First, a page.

This is the troubling story of Toyah Sofaer. She died aged just 22 and lies in the tiny Jewish cemetery in Chennai in south India. Until a few weeks ago her family did not know that she had a marked grave.
Toyah's life story has been pieced together with the help of her niece, Lydia Saleh, who lives in Toronto; and - through Lydia - of her father and Toyah's half-brother, Abraham Sofaer, now aged 94. For Abraham in particular, my discovery of Toyah's grave has allowed him an opportunity to recall a sister for whom he had a special affection. 'It has' - Lydia told me - 'brought Toyah back to life for my father after so many years'.
This story has never before been made public. I am sharing it now with the family's blessing.
There was a hint of mystery in this solitary gravestone - who was Victoria Sofaer, how did she end up in Chennai, how did she meet her death so young?
An internet search took me to a splendidly comprehensive genealogy of the Sephardic Jewish diaspora in what was the Ottoman empire - and this told me that Victoria had been born in Baghdad and was known as Toyah. It also revealed that while her family knew that she had died in India within a year of arriving there, they didn't know exactly where and when. Through Alain Farhi, the impetus behind the family history site, I made contact with Lydia, who has been generous in sharing her knowledge of the Sofaer family history and contacting others in the family to check details.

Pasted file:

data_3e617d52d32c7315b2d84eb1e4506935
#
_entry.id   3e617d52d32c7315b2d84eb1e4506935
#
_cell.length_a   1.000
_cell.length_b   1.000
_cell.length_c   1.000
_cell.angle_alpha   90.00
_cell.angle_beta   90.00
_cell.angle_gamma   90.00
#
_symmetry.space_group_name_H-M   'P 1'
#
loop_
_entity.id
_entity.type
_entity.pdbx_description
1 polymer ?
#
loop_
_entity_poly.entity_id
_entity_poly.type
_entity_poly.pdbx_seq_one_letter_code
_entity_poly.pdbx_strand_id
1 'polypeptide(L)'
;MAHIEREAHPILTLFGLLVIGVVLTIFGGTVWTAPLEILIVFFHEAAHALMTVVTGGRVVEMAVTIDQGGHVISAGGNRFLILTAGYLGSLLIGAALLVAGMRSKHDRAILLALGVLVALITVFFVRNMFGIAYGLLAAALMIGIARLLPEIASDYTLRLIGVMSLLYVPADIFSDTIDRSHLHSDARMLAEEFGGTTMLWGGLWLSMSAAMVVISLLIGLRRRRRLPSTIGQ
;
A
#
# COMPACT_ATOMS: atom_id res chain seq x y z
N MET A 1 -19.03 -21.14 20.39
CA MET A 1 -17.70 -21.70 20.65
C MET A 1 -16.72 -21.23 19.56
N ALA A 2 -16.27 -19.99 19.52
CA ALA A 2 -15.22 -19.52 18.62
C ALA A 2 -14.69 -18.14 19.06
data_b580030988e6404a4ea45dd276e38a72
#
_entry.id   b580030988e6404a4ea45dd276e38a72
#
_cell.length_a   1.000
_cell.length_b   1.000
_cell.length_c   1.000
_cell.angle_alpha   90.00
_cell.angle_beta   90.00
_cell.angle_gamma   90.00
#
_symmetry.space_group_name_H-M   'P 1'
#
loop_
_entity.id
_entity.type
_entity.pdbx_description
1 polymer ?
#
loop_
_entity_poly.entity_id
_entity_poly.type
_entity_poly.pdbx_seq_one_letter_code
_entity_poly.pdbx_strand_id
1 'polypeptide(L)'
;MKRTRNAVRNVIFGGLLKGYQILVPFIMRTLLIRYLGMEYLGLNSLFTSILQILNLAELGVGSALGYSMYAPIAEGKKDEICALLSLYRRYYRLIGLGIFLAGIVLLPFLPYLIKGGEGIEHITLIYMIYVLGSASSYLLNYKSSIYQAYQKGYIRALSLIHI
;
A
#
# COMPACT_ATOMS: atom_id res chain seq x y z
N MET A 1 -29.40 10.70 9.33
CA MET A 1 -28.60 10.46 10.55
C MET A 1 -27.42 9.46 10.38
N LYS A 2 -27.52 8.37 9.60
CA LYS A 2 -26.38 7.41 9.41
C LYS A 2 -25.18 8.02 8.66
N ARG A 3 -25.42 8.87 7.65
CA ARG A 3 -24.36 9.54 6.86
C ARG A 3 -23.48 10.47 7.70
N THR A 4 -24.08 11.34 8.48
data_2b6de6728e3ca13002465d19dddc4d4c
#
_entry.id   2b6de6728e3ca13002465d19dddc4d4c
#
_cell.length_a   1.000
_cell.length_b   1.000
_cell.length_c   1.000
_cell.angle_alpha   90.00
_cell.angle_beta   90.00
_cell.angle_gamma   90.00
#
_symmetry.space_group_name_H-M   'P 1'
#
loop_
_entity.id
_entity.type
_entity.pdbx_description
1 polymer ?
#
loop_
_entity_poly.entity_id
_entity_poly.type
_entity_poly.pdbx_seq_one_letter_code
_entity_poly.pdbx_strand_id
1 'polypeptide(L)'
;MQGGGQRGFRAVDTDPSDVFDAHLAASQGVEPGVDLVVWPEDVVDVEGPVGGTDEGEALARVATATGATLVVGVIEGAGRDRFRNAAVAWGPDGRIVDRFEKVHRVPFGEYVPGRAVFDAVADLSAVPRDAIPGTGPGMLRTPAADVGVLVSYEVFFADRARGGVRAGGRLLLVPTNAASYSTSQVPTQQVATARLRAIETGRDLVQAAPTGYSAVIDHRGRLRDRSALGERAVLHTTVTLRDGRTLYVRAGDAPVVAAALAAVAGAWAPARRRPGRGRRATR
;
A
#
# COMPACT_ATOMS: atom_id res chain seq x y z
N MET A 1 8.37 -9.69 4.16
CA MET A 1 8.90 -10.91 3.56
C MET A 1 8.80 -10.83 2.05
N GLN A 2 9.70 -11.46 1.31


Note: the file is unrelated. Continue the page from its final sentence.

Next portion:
The story begins in Baghdad - and opens a window on the history of the Jewish community in that city, among them trading families with commercial links spreading across Asia to all the key ports of the British Empire in India and further east.
Toyah's father, Menashi, was the main importer of food and drink in inter-war Baghdad. He ran the British General Supply Store (after 1941 Baghdad supplanted British in the company's name) which shipped in via Basra supplies of French brandy, English biscuits, Dutch beer, American cigarettes, Belgian chocolates, Swiss cheese, Ceylon tea, that sort of thing. Menashi had learnt about the import business in Rangoon, where the Sofaers were one of the principal trading families. He spent twenty years in Burma - but after his father's death in 1916, the family moved back to Baghdad (though an uncle remained in Rangoon).
Toyah was the second child of Menashi's marriage to Dina Shamash - her mother died while giving birth to her. Menashi went on to marry Dina's sister, Naima, and had three more children, of whom Abraham - just two years younger than Toyah - is the oldest and the only one still living.
The Sofaers had several prime properties in Baghdad. One of them was on the main shopping street, Rashid Street. On the other side of the road was an Armenian-run ladies' wear shop.
Somewhere around 1939 or 1940, Toyah fell in love with an Armenian man from that family. The two met in secret. They were from different communities and different religions, and when Toyah's family found out about the relationship they were determined to put a stop to it. They sought to marry her to a suitable Jewish boy - but when Toyah rejected these suitors, they shipped her out to India.
In the early 1940s, Abraham Sofaer was living in Bombay - along with his older step-brother and an uncle. He had gone there to avoid military service in the Iraqi army. While in Bombay, the family traded in textiles which were shipped back to Baghdad.